The book is about Precious Ramotswe, a private detective in Botswana. I was expecting a good mystery story. She is a private detective after all. I was confused at first, that we learned so much about her past, her father and upbringing, her indiscretions and challenges. After I realized the nature of the book, I started to enjoy it more. There are passages that are so beautiful in imagery, describing the landscape of Africa and the community in which Precious lives. I always enjoy reading about other cultures and countries. All the background sets the stage for nice character development in Precious.
However, Precious is one of the only characters I feel is adequately developed. Most of the other characters are the clients that come into the agency. Though the cases are entertaining enough, I don’t feel like they propelled the story in any real direction. And the final case, made reference to early on in an ambiguous story, not related to anything at all, really, feels empty because the connections and development were never very deep.Beyond that, though, there were several parts that I really enjoyed. One was the attitude regarding the value of a woman. A cousin raised Precious during the early years of her life. She was a meticulous teacher at home. By the time Precious started school, at age 6, she would have been considered very gifted, by our standards. In response to all this mothering, educating and nurturing, Obed, Precious’s father “had thanked her, and done so often, and generously, but it had not occurred to him to praise her, because in his view she was just doing her duty as a woman and there was nothing special about that.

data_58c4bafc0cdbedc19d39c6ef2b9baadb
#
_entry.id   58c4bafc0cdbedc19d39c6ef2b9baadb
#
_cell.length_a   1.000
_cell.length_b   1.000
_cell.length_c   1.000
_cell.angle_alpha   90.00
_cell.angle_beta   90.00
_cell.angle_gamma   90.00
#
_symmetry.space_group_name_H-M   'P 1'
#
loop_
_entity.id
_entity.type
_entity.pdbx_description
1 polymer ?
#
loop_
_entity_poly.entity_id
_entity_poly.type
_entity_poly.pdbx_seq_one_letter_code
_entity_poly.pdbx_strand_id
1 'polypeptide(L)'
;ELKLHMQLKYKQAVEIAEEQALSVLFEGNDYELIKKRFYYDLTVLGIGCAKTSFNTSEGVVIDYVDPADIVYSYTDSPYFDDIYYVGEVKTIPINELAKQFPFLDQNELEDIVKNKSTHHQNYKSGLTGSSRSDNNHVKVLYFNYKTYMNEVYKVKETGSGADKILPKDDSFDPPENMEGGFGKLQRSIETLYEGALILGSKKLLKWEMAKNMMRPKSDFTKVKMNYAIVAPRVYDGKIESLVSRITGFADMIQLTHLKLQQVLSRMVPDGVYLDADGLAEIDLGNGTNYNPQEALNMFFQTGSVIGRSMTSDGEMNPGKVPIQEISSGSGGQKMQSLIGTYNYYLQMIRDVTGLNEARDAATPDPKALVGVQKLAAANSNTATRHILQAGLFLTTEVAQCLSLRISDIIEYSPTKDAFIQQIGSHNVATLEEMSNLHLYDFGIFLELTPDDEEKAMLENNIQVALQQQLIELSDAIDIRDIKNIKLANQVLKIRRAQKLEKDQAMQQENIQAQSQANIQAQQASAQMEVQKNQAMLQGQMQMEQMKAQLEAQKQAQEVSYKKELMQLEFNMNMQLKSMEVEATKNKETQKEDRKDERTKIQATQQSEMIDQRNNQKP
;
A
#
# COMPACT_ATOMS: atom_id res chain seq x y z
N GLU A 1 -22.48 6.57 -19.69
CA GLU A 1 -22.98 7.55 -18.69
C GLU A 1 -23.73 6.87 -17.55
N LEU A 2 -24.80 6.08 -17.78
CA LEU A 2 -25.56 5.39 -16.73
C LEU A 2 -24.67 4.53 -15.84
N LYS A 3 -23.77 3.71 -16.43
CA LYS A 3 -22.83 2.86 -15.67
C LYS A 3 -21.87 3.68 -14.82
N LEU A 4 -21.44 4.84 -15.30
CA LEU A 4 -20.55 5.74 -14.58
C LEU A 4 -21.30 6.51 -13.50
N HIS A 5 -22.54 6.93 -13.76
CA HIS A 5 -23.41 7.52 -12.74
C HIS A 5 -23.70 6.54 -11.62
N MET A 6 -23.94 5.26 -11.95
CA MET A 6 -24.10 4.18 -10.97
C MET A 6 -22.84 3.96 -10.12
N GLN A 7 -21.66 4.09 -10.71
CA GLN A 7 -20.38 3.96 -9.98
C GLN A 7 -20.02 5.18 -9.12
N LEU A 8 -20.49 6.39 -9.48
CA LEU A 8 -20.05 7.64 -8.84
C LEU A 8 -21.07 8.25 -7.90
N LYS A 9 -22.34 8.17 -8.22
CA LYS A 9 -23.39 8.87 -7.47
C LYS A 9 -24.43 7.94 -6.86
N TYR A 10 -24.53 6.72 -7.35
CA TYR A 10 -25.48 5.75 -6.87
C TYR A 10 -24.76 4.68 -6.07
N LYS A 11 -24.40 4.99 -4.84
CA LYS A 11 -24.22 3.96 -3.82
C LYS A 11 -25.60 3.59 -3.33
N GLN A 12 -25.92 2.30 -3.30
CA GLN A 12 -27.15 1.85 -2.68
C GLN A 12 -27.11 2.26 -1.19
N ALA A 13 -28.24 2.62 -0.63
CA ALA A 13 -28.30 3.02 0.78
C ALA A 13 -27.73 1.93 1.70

“We are the ones who first ploughed the earth when Modise (God) made it,” ran an old Setswana poem. “We were the ones who made the food. We are the ones who look after the men when they are little boys, when they are young men, when they are old and about to die. We are always there. But we are just women, and nobody sees us.”
I think that may be a common attitude towards women, especially in certain cultures. I’m grateful that I don’t have to deal with that kind of mentality here and now. How draining.
Another part I thought was hilarious was this. Precious is talking about the sense of confidentiality that doctors have, something she feels she has that in common with them, being a private detective. She reflects on how she doesn’t really have anything to hide anyway. Then she admits, “Now constipation was quite a different matter. It would be dreadful for the whole world to know about troubles of that nature. She felt terribly sorry for people who suffered from constipation, and she knew that there were many who did. There were probably enough of them to form a political party – with a chance of government perhaps – but what would such a party do if it was in power? Nothing, she imagined. It would try to pass legislation, but would fail.”
Besides Precious, the only other character who really mattered at all was her friend, a mechanic, J.L.B. Matekoni. The love story between the two, at least from his point of view, is so humble and genuine. I wanted to know more about him.
There were occasional nuggets of gold thrown out, thoughts that caused me to think and added depth of character and emotion. For example, this one regarding the challenges facing Africa.“There was so much suffering in Africa that it was tempting just to shrug your shoulders and walk away. But you can’t do that, she thought. You just can’t.” But the nuggets were just too few and far between without enough development of character to hold me over. They just made me wish for more of something that wasn't there.
It was a fine book. I'm glad I read it. But I'm not racing to get the next one in the series because I don't feel connection to any characters or storyline. Recommendation: 3/5.